My son, who is fourteen—a freshman—and previously homeschooled, hates high school.
Specifically he hates the restriction, the rules, the bells, the crowds.
On the flip side, he is fond of his teachers, participates in class, sets goals for himself and meets them.
For months he has been petitioning for his “release.”
Of course withdrawing a high schooler in the middle of the semester is to be regarded as a step backwards. We had discussed that, ad nauseum. His stress and misery persisted. As did his petitioning. So we wrote a homeschooling contract and ordered courses. Yesterday we went to the school to withdraw him.
So there we were, walking the halls. There were no kids, only teachers, because bad weather had led to an early dismissal. We had a little sign-off sheet that each teacher had to sign. And each teacher was so wonderful. You have to do what’s best for you, they all said. We will miss you so much. You are such a valuable part of the class. I can’t tell you how sorry I am to hear that you are leaving.
Maybe I should stay, he said to me as we walked the long hallway to his favorite teacher’s classroom.
We sat down and talked about it with his math teacher, whom he adores. She was wonderful, taking the time to help him weigh the pros and cons. (Of course, I had done this with him already, ad nauseum, but my words carry less weight now. I get that.) He decided to stay.
This morning, as the sun rose and the clock hurried, he was near despair. Oh my god they tricked me! he mumbled, half-asleep, knowing full well that no trickery was involved, but rather that his resolve for freedom had melted under the warm gaze of his teachers.
I’m pretty convinced—by yesterday’s turn of events, and by my own experiences and research—that what high schoolers crave is not so much their tribe of peers, and social acceptance, but the mentoring of adults other than their parents. These relationships are of immense importance. They affirm the strengths, and challenge the weaknesses, of a young adult, while at the same time providing a positive role model. Who cares about Chemistry or American History? I loved both those classes when I was in them, but whatever I’ve learned has long since been lost in the files of my neurons.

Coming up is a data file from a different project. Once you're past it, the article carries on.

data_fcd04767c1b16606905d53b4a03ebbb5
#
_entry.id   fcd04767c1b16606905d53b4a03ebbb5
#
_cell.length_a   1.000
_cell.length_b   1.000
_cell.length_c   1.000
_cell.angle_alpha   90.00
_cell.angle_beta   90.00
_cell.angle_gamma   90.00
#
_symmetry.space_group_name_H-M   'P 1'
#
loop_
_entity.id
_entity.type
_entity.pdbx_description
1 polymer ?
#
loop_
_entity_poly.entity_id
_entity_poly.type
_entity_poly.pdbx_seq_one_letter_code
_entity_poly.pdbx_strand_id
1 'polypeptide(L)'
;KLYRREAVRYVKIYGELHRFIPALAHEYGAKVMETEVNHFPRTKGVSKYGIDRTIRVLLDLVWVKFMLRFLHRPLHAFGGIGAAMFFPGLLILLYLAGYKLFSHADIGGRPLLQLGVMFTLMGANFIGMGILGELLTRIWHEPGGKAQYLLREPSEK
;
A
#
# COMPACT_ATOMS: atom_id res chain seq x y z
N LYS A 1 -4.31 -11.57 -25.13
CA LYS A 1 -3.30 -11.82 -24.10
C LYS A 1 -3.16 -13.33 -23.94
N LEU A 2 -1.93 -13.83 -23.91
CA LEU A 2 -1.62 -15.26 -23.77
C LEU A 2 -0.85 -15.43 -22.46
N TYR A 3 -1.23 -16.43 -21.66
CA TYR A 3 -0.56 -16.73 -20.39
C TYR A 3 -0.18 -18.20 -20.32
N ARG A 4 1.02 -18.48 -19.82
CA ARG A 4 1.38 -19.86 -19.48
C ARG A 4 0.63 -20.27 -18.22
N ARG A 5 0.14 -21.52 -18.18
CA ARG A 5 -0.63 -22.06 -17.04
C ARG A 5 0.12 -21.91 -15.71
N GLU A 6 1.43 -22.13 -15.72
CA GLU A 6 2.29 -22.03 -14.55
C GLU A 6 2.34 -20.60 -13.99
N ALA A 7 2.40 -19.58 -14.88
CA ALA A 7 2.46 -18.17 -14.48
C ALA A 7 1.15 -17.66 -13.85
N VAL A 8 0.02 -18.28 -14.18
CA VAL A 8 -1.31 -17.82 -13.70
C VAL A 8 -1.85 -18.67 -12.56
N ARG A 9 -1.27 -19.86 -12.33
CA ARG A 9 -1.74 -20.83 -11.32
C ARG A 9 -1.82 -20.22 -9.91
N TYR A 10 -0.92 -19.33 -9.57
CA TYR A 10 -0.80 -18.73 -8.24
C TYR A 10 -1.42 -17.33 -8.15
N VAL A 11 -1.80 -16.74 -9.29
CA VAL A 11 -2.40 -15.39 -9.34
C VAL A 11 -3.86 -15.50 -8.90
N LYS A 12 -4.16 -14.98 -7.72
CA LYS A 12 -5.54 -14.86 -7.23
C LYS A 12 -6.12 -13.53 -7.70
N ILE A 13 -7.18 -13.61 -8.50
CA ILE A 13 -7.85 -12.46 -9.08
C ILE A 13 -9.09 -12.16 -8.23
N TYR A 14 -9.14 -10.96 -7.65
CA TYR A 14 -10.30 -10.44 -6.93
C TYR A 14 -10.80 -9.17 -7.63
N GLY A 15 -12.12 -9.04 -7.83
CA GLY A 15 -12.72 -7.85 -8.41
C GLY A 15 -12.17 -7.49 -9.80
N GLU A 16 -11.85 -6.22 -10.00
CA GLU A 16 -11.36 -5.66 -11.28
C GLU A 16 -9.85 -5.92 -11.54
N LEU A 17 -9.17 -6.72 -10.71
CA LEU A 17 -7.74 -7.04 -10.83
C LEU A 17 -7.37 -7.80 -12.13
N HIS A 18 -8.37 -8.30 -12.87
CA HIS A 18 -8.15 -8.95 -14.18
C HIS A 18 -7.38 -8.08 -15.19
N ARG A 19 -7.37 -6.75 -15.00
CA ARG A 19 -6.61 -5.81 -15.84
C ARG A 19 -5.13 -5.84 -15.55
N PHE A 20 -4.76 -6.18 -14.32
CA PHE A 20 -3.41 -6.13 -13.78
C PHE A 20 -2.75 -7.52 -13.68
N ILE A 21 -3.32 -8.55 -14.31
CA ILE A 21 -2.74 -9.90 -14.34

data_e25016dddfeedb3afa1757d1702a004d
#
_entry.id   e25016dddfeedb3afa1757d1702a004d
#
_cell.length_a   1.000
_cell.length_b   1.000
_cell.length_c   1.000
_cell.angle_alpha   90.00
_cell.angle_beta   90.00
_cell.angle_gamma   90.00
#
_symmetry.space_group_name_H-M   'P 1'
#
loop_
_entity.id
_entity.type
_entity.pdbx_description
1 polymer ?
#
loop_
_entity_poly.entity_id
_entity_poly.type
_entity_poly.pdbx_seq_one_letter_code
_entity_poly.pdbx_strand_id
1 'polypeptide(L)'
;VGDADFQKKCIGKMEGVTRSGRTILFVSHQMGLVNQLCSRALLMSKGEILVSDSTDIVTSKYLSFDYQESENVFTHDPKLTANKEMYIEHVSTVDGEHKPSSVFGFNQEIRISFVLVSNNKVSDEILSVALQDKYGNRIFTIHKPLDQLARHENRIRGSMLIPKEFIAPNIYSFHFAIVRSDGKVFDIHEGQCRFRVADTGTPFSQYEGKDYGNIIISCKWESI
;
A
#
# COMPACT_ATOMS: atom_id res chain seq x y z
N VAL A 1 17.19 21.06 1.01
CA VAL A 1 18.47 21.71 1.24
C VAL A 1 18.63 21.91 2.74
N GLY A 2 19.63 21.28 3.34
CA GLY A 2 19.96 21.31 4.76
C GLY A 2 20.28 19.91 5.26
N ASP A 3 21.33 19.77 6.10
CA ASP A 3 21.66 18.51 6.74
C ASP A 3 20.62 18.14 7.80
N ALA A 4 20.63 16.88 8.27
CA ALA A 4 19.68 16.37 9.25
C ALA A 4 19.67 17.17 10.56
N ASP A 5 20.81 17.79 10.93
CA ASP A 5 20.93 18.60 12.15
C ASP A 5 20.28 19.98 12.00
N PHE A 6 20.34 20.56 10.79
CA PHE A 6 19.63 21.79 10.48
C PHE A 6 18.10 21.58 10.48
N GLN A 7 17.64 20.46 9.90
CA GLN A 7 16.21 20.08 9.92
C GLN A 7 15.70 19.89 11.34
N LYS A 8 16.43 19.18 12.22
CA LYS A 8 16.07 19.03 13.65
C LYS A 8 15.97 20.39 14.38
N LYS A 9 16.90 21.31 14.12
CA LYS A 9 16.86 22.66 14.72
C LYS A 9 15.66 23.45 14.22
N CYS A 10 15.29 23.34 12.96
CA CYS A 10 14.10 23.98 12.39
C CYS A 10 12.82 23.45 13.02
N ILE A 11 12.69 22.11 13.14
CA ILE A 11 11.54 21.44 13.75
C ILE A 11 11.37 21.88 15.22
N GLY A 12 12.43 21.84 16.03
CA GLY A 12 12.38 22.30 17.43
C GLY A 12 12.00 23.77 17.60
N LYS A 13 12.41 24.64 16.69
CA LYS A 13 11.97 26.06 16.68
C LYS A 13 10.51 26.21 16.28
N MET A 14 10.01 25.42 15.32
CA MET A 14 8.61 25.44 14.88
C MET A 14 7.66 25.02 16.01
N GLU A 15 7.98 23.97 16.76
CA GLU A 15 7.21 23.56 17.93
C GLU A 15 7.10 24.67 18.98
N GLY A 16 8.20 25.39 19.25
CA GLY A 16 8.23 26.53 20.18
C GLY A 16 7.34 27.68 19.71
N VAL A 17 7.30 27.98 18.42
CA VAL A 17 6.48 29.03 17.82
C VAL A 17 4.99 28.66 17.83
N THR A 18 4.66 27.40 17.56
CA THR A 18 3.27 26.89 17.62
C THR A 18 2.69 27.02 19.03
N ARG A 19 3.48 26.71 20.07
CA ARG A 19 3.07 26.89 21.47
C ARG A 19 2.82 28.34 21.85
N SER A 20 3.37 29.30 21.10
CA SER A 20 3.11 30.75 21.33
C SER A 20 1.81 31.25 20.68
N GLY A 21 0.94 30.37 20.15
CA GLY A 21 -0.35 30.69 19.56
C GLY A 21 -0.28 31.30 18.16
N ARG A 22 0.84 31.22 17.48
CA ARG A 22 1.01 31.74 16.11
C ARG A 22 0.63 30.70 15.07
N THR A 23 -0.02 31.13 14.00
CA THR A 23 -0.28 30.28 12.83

What I do remember are the teachers for those classes. How they believed in me, and how they challenged me. And how I wished for more affirmation from them. More challenges. More relationship. And I’m pretty sure that it’s his relationships to his teachers that convinced my son into staying in an otherwise undesirable environment.
Adolescence is tough. But I don’t think it has to be. Adolescents have particular needs—growing independence and responsibility, mentorship, a meaningful place in society—and one of the things that makes it tough is how we fail to meet those needs so thoroughly. We heap teens together, which I think is probably the worst idea of all, and contain them in prison-like buildings, with rules and detentions and suspicion. I’ve often thought that we treat adolescents this way because we want to contain and control their naturally-ocuuring fiery energy, which is, in my mind, delightfully rebellious, challenging to norms and traditions, and determined to express itself in emotionally charged and creative ways. We need their fire, really, but we don’t like it.
It is also the energy within which we first experience ourselves as adults. We begin to own our selves as unique and self-determined beings. What does it mean to first experience yourself as your own self within the context of a society that wants to contain you? That obligates you, even, to be contained? (Unless, that is, your parents are homeschooling renegades.) And what if we could do things differently? What would that look like?
We are fortunate. Within the walls of our high school are amazing teachers who connect with their students, who care deeply for them and challenge them to grow. I am truly grateful that they tricked my son into finishing out his year. But I don’t know what next year will look like, and I wish that my son didn’t have to choose between mentorship and freedom. The teachers at Mountain Heritage High School have got it going on. They are irreplaceable. But autonomy is one of the great thirsts of adolescence. And my son is thirsty.